Ruby Hill

Highlands

Baker

Wash Park

Cherry Creek

Lincoln Park

Cory-Merrill and Bonnie Brae

Cheesman Park

Athmar Park

https://www.youtube.com/watch?v=yxPuYOMvYvk

What Is a Short Sale?

Short Sales Give You Leverage to Negotiate a Deficiency Waiver… In states without non-recourse statutes, the bank could take Stan’s home and then pursue him for the remainder of his debt – known as the deficiency – by going after his personal assets. A foreclosure gives the homeowner little leverage in negotiations. If the bank thinks it can make money by going after Stan’s personal assets after the foreclosure, it most definitely will.

But because a short sale actually saves the bank money in terms of administrative and legal costs, and because it also presents the bank with a qualified buyer ready to purchase the home at a price well above what the bank could hope to get at a foreclosure auction, banks are often ready to negotiate a  full deficiency waiver in a short sale. Instead of waiting for the bank to take his/her house, and then the rest of his/her remaining assets, a short sale allows the homeowner to take control, avoid foreclosure, and get a fresh start financially and mentally.

Short Sales Let You Start Over Quickly

While it may be difficult for homeowners to say goodbye to their beloved home, in order to avoid the financial and psychological toll that foreclosure can entail, it’s important to be able to get a fresh start again quickly. While the average foreclosure is a drawn-out process that averages 15 months, short sales can be completed in as little as 2-6 months, depending on your lender.

Homeowners in Stan’s position who choose to do a short sale find that after a short sale frees them from their burdensome mortgage payments, they’re actually able to rent a similar home in the same neighborhood after moving out. Relieved of a large financial burden, living comfortably under a roof in the same area, and having avoided the bulk of the financial consequences of foreclosure, homeowners are free to start to rebuild their financial future.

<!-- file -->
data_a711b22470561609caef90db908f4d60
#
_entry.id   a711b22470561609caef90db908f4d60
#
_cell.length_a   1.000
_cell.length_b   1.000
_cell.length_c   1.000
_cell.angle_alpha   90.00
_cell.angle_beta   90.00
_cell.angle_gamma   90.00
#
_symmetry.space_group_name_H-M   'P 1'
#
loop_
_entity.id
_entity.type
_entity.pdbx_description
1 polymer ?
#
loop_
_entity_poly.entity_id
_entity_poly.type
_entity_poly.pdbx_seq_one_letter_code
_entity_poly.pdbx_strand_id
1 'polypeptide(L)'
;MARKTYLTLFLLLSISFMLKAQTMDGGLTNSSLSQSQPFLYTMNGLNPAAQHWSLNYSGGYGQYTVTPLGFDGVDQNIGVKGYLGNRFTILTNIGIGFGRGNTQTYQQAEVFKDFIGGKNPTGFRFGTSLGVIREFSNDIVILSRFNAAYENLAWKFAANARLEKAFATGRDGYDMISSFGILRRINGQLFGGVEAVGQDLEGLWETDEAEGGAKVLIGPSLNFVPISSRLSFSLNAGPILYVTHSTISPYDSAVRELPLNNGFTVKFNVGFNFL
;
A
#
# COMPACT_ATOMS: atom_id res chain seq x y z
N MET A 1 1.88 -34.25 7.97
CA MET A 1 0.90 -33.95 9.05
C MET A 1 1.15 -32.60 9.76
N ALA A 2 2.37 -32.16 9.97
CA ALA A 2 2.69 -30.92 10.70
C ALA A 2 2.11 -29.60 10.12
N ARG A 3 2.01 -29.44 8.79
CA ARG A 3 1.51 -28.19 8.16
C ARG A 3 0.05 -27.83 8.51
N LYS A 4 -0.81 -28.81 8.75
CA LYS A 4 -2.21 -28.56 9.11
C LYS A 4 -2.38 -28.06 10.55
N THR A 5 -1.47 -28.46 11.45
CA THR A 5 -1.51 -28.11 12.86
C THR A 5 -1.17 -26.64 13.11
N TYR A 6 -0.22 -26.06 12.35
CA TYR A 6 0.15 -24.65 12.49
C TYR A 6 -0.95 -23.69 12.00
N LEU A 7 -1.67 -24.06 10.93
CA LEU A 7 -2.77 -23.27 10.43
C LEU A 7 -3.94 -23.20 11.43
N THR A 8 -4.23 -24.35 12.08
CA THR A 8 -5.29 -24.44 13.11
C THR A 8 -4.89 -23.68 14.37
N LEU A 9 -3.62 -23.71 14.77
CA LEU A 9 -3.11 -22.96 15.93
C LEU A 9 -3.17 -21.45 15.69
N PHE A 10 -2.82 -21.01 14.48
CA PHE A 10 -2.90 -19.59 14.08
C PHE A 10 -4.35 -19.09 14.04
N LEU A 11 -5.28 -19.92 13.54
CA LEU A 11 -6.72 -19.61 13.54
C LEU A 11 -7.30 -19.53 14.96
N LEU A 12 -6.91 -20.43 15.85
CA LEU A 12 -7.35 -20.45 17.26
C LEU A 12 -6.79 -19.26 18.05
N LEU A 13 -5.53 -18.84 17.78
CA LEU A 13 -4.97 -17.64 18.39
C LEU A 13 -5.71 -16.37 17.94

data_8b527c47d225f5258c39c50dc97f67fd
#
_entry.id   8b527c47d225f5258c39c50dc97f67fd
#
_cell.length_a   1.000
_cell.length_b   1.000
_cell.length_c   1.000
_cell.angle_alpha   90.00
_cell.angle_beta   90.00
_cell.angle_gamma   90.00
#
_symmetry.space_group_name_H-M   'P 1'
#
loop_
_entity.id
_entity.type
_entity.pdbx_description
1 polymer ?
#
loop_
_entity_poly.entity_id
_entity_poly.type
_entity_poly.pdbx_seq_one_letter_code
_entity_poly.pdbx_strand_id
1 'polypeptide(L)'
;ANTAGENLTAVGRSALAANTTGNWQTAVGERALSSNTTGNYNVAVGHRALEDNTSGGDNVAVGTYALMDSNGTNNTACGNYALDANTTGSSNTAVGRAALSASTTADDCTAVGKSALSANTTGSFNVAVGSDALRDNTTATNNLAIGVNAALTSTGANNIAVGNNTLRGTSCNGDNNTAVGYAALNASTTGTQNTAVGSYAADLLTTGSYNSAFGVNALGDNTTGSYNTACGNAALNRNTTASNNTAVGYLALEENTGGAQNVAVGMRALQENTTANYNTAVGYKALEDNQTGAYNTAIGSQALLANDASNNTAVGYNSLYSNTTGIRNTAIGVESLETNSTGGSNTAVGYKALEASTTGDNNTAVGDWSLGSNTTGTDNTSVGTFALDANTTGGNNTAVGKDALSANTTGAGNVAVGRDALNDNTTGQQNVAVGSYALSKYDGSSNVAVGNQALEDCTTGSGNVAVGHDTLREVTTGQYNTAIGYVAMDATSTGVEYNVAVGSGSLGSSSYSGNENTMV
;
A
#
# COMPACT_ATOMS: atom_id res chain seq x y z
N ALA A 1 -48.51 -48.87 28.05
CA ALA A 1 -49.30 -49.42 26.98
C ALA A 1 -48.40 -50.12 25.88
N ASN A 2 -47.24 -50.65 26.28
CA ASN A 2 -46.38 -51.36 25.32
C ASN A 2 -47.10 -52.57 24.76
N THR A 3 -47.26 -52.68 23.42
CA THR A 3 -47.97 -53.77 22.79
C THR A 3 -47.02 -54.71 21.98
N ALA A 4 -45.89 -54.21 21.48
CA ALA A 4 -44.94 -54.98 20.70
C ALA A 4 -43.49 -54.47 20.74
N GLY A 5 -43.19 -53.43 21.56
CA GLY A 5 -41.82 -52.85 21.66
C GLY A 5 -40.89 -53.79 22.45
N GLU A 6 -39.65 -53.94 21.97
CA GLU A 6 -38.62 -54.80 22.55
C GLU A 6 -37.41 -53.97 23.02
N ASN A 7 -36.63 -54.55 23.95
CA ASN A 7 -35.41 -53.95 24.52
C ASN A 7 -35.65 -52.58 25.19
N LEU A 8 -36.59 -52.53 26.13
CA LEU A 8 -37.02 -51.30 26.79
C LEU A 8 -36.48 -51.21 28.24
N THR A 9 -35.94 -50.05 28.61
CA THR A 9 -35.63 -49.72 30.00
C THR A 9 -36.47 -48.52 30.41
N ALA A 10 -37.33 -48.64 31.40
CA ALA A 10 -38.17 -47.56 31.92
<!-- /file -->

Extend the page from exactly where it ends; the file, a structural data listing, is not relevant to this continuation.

Short Sales Avoid the Public Humiliation of Foreclosure

Perhaps one of the greatest fears of homeowner’s facing foreclosure, is the humiliation of public foreclosure proceedings. For a hardworking, honest citizen like Stan, the thought of being evicted from their own home and having their home sold through a foreclosure auction can be a stressful, anxiety inducing experience. When your home is sold through a short sale, the listing many times looks essentially like any other listing. There are no foreclosure proceedings and no public auction.

Short Sales Can Allow You to Salvage Your Credit Score

A foreclosure vs short sale differ far beyond just the embarassemt; a foreclosure can be a huge blow to your credit score, which can significantly affect your ability to obtain loans in the future, and will greatly raise interest rates for those loans you do obtain. With a short sale, you may still suffer some credit damage from your delinquent payments, but your credit score will take significantly less damage than it would with a foreclosure on your record in most cases. Your lender will report that your loan was “paid in full for less than the full balance.” This is highly desirable compared to the alternative.